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US Military To Airdrop Food And Supplies Into War Stricken Gaza

Officials anticipate that airdrops could commence as early as this weekend.

US President Joe Biden announced on Friday plans to initiate the first military airdrop of food and supplies into Gaza, responding to the unfolding humanitarian catastrophe in the densely populated coastal enclave.

The decision follows the tragic deaths of Palestinians queuing for aid, drawing international attention to the dire situation.

President Biden stated that the US airdrop would occur in the coming days, with specific details yet to be provided. Jordan and France have already undertaken similar airdrops of aid into Gaza.

Emphasizing the need for increased assistance, Biden assured reporters that the United States would intensify its efforts, acknowledging that the current aid reaching Gaza is insufficient.

White House spokesperson John Kirby highlighted that airdrops would become a sustained effort, with the initial drop likely consisting of military MREs, or “meals ready-to-eat.” Kirby emphasized, “This isn’t going to be one and done.”

President Biden also revealed that the US is exploring the potential of a maritime corridor to deliver larger amounts of aid into Gaza. Officials anticipate that airdrops could commence as early as this weekend.

The dire situation in Gaza is underscored by the United Nations Office for the Coordination of Humanitarian Affairs, reporting that at least 576,000 people, a quarter of Gaza’s population, are on the brink of famine. The Gaza Strip has faced significant challenges for nearly five months, stemming from the conflict initiated by a Hamas attack on Israel in October.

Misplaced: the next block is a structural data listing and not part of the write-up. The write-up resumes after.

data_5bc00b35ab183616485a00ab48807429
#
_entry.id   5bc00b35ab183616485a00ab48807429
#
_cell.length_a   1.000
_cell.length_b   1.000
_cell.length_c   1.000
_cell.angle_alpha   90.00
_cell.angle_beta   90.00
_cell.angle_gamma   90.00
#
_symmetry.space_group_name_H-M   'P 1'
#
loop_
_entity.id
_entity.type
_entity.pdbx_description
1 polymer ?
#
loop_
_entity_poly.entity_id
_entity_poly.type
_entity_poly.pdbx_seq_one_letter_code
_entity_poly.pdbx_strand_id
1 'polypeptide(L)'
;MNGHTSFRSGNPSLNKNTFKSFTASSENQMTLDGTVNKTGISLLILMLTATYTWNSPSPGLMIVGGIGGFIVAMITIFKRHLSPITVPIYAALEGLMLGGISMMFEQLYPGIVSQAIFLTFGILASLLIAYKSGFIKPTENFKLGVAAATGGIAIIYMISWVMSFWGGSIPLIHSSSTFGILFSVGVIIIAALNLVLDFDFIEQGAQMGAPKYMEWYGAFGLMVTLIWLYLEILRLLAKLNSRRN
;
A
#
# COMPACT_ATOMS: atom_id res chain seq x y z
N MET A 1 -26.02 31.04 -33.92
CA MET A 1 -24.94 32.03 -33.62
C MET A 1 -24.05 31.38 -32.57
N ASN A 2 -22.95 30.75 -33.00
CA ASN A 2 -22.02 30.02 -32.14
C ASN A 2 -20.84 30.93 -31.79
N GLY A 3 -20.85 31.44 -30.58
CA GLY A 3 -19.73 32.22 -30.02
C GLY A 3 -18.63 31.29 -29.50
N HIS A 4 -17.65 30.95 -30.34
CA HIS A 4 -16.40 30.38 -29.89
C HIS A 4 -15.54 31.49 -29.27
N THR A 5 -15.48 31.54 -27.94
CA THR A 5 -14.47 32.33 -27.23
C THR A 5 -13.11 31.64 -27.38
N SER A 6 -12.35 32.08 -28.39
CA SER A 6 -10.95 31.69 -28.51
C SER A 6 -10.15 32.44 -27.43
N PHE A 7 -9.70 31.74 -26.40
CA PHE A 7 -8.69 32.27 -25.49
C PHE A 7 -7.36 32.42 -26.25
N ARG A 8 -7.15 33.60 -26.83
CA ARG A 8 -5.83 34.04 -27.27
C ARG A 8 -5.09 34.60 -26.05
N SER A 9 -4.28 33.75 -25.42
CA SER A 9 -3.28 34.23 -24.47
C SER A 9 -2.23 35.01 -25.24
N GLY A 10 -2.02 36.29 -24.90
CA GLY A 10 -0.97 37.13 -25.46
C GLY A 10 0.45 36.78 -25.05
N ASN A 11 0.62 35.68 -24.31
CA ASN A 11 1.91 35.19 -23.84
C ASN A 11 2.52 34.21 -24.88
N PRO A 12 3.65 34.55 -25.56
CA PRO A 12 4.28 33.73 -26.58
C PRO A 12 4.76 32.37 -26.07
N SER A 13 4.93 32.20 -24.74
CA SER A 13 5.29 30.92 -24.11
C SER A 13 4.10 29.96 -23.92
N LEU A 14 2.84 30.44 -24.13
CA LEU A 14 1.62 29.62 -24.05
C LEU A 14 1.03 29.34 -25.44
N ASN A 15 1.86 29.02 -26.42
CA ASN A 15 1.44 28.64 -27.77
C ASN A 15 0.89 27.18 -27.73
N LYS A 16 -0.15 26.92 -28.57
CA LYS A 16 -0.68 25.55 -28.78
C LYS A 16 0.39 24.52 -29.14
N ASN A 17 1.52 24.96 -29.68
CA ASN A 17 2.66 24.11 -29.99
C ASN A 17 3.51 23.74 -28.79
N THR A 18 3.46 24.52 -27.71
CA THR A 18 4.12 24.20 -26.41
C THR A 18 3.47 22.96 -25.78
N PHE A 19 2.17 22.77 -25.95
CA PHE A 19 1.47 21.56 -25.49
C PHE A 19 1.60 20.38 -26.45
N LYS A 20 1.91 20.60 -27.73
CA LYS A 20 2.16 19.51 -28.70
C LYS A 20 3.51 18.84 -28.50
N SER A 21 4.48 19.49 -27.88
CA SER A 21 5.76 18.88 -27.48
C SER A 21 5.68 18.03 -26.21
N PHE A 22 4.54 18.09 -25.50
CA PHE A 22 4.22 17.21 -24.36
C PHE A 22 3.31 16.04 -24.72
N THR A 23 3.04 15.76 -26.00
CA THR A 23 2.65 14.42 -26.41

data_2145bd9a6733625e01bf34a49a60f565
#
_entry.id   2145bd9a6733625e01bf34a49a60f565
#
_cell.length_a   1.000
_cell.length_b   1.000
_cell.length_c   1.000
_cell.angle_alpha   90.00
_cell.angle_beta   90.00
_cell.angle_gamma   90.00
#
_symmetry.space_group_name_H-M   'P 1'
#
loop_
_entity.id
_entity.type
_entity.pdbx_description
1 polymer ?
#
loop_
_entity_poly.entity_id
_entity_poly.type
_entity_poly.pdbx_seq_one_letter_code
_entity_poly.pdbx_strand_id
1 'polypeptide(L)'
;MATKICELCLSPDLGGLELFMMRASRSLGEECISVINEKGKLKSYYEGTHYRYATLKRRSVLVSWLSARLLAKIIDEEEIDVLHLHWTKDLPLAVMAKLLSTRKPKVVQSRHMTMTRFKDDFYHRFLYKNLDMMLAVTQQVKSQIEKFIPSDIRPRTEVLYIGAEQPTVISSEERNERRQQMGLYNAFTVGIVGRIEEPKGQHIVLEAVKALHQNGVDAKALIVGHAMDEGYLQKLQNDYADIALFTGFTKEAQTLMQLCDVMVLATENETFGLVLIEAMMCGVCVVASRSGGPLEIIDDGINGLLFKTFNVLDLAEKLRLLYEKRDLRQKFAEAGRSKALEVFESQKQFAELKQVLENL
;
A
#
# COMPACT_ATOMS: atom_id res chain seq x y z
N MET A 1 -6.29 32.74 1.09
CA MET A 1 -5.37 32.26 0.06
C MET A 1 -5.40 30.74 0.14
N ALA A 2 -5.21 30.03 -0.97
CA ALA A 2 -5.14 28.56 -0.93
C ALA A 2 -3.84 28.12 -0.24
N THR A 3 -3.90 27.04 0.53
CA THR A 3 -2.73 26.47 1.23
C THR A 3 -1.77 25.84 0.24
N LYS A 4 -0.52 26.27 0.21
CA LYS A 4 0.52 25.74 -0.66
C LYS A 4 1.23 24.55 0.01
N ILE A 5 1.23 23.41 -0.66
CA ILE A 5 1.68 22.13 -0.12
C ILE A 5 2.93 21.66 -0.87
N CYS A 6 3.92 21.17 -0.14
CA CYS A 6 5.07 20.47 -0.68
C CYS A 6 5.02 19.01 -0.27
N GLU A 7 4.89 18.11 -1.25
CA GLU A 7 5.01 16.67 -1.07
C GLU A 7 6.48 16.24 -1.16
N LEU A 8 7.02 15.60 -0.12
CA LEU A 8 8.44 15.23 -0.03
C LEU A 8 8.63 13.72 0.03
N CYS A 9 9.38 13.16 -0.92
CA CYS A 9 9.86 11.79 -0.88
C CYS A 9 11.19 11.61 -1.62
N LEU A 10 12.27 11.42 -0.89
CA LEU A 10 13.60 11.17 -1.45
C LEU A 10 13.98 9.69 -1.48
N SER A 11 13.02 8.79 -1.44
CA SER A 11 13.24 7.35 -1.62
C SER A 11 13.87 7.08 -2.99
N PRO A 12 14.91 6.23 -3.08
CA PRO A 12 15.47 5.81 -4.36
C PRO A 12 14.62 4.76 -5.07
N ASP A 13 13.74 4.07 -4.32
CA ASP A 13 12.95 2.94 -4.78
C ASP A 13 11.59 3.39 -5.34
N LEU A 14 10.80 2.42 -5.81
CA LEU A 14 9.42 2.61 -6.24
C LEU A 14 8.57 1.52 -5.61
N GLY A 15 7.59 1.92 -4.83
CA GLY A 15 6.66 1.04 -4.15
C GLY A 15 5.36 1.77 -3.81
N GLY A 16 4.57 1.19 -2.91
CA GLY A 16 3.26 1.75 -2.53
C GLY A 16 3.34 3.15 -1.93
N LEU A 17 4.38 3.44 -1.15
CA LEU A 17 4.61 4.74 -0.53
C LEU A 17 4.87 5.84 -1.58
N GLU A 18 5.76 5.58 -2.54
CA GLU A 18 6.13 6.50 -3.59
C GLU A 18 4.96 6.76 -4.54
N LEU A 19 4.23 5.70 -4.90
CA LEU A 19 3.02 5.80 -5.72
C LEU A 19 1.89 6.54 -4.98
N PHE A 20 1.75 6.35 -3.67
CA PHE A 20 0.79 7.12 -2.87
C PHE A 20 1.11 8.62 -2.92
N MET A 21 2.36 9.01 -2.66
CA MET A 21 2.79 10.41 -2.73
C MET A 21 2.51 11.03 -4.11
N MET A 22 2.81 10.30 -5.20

Israeli forces, in a tragic incident, were reported to have killed over 100 people attempting to reach a relief convoy near Gaza City on Thursday. Israel attributed most of the deaths to crowds surrounding aid trucks, asserting that victims had been trampled or run over. Amidst reports of individuals resorting to eating animal feed and cacti, the UN has encountered overwhelming obstacles in delivering aid.

While details on the aircraft type remain unclear, experts suggest that planes like the C-17 and C-130 are best suited for the airdrop mission. Retired US Air Force General David Deptula expressed confidence in the US military’s ability to effectively execute airdrops, acknowledging challenges but considering them surmountable.

President Biden and other nations also anticipate that aid efforts could be bolstered by a temporary ceasefire. Biden expressed hope for a ceasefire by the start of the Muslim fasting month of Ramadan on March 10.

Ozioma Samuel-Ugwuezi

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